January 23, 2014 Practice Points

Female Partners Earn 30% Less Than Male Partners

By Stefanie Wayco, Esq.

According to a recent Law 360 article, the pay gap between male and female partners continues to grow. Major Lindsey and ALM Legal Intelligence surveyed over 2,200 partners across the nation to analyze partner compensation. According to the survey, partner compensation in law firms averaged approximately $680,000 in 2012, but with growing disparities across the gender divide. Specifically, in 2012, male partners earned on average $734,000 while female partners averaged $497,000, or approximately two-thirds as much as male partners. Comparatively, in 2010, male partners earned $675,000 and women partners earned $513,000.

Jeffrey Lowe, the global practice leader and author of the survey, noted that the women he spoke to were not surprised by the results and seemed resigned to the disparity.

The growing pay gap is also seen in equity and nonequity partner compensation. In 2012, equity partners earned an average of $896,000, two-and-a-half times more than nonequity partners who averaged $335,000. In 2010, equity partners averaged $811,000 and nonequity partners earned $336,000, slightly more than their present-day average.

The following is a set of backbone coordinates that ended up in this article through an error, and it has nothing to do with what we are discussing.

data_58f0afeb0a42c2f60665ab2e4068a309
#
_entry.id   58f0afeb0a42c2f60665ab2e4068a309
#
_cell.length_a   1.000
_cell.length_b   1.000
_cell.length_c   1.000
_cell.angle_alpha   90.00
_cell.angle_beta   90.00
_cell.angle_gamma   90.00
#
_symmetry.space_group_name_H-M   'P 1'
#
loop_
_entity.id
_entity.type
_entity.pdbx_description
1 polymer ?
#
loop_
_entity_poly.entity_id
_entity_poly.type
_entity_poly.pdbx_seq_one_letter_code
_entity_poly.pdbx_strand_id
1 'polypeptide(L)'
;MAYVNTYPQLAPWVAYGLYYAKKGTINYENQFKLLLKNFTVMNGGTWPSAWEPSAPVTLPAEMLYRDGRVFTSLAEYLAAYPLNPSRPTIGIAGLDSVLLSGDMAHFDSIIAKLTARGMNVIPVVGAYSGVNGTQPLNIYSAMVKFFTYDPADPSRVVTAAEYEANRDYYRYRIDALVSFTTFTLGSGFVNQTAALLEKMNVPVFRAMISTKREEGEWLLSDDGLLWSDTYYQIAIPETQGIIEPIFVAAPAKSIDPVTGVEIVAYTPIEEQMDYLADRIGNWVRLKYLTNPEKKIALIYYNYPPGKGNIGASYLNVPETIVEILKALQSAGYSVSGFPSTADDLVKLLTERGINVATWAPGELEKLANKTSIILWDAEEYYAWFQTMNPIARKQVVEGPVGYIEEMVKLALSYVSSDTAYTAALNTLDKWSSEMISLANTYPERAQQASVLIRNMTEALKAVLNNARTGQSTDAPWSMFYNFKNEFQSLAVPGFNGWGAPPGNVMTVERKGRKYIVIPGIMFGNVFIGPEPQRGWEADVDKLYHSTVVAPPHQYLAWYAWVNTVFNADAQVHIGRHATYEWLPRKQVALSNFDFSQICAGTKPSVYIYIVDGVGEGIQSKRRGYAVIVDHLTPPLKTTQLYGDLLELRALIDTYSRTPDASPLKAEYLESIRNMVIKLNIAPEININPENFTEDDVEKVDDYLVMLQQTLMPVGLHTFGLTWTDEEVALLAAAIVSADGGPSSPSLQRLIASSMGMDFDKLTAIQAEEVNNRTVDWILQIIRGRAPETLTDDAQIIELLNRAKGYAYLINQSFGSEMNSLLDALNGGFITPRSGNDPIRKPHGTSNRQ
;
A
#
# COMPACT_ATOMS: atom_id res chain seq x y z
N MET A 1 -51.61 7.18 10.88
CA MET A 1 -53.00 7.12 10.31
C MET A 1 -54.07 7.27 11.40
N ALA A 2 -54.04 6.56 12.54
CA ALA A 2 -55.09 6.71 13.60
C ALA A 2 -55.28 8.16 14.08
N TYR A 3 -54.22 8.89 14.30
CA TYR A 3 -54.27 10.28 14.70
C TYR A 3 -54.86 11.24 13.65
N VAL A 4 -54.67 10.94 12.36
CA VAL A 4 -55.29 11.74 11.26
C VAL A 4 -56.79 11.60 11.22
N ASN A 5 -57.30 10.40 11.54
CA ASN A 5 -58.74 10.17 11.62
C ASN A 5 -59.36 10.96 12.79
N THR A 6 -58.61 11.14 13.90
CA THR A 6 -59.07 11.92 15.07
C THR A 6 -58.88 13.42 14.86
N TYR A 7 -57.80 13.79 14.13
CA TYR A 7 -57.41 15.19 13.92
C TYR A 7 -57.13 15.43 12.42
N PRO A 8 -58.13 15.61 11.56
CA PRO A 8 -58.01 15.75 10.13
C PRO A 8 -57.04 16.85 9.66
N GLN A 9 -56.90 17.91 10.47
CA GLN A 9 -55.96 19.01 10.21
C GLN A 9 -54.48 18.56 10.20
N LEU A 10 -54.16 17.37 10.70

The disparity is also highlighted in comparing firms with open and closed compensation systems. In open compensation systems, partners earned $810,000 on average. Comparatively, partners in closed systems earned $465,000—a difference of roughly 42 percent. Partners in partially open system earned on average $515,000.

According to Lowe, partners are concerned with the level of cronyism that affects partnership-compensation decisions. Lowe stated, however, that origination also continues to drive compensation.

Keywords: litigation, woman advocate, career, pay, inequity


Copyright © 2016, American Bar Association. All rights reserved. This information or any portion thereof may not be copied or disseminated in any form or by any means or downloaded or stored in an electronic database or retrieval system without the express written consent of the American Bar Association. The views expressed in this article are those of the author(s) and do not necessarily reflect the positions or policies of the American Bar Association, the Section of Litigation, this committee, or the employer(s) of the author(s).